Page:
Handbook of Microwave Technology. Volume 2, Applications by T. Koryu Ishii

By T. Koryu Ishii

Guide of Microwave know-how

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Internal feedback is possible in the form of electrons that have become turned around and propagate toward the gun. This is more likely to occur in tubes with depressed collectors, permanent magnets, or ultra-high-efficiency tubes. Note that these possible gain anomalies are especially significant to applications that have critical intermodulation requirements. Multipactor is a secondary electron discharge that is possible in the presence of strong RF and magnetic fields. It can occur on output drift tube tips, output windows, or the cavity ceramics of external cavity klystrons.

Figure 14. Major subassemblies of a K~-band klystron. 25 I. Klystrons Typically, there will be several levels of assembly before the tube is evacuated in a bake-out furnace. Figure 14 shows a Ka-band tube at the subassembly stage. Several steps of tube dress and RF processing will follow before construction is complete. References [51] and [52] describe the materials and technology of tube construction in great detail. 5. Noise and Stability Characteristics Noise Klystrons are amplifiers that can be represented by the gain and noise blocks that are normally used in system design.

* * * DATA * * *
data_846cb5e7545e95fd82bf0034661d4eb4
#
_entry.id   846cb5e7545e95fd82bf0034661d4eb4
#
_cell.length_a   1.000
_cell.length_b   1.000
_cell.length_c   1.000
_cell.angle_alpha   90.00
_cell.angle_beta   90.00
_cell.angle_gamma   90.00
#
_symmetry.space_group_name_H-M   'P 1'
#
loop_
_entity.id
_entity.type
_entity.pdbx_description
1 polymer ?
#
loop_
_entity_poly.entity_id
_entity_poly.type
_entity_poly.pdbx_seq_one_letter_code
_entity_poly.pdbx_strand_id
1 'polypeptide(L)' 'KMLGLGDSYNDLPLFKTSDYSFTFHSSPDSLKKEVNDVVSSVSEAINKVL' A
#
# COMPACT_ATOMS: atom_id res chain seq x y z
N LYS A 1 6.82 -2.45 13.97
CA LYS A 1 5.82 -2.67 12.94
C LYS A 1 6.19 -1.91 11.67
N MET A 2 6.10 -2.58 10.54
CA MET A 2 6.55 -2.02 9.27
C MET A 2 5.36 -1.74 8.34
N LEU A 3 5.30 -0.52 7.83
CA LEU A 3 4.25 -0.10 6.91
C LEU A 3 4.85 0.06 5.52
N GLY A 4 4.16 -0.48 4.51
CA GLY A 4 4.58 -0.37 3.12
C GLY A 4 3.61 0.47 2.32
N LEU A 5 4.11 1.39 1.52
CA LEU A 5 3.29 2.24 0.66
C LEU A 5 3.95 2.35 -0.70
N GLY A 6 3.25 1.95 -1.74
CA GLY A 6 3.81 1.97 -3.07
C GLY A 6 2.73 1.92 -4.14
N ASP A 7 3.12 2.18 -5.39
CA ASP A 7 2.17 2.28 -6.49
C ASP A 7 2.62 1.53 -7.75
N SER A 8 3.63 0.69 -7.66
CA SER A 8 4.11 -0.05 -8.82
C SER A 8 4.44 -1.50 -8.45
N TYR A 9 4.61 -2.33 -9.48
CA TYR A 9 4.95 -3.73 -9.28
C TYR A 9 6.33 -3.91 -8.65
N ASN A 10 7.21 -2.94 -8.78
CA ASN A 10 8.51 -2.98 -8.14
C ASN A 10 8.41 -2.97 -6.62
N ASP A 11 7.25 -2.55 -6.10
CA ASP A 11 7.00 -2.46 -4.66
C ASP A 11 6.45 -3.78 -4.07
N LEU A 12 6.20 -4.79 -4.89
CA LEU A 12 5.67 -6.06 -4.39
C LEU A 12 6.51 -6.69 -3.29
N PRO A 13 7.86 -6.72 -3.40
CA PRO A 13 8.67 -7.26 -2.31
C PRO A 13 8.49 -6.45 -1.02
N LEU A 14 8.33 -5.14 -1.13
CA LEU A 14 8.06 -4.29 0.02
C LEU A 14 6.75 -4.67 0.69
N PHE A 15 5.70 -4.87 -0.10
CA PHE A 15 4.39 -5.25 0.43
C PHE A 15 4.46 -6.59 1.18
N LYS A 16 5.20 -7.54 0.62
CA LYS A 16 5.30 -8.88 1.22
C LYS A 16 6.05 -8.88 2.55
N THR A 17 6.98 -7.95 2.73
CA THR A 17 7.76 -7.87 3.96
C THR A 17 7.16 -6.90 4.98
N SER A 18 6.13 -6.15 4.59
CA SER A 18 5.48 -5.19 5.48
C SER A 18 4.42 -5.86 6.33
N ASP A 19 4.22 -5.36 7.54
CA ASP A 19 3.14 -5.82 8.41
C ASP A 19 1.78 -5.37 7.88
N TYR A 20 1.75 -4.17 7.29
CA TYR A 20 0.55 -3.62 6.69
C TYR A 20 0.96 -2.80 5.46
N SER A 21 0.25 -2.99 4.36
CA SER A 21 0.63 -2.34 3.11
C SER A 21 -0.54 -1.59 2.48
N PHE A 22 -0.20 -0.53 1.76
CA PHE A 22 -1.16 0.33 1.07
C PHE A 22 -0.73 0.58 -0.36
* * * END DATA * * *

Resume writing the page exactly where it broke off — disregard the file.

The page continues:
References [51] and [52] describe the materials and technology of tube construction in great detail. 5. Noise and Stability Characteristics Noise Klystrons are amplifiers that can be represented by the gain and noise blocks that are normally used in system design. Typical noise figures for klystrons range from 30 to 40 dB. The total noise power output (or output per unit frequency) is readily calculable given the noise figure, gain, and bandwidth of the klystron. All calculations of this type start with the assumption of thermal noise at the input of the amplifier.

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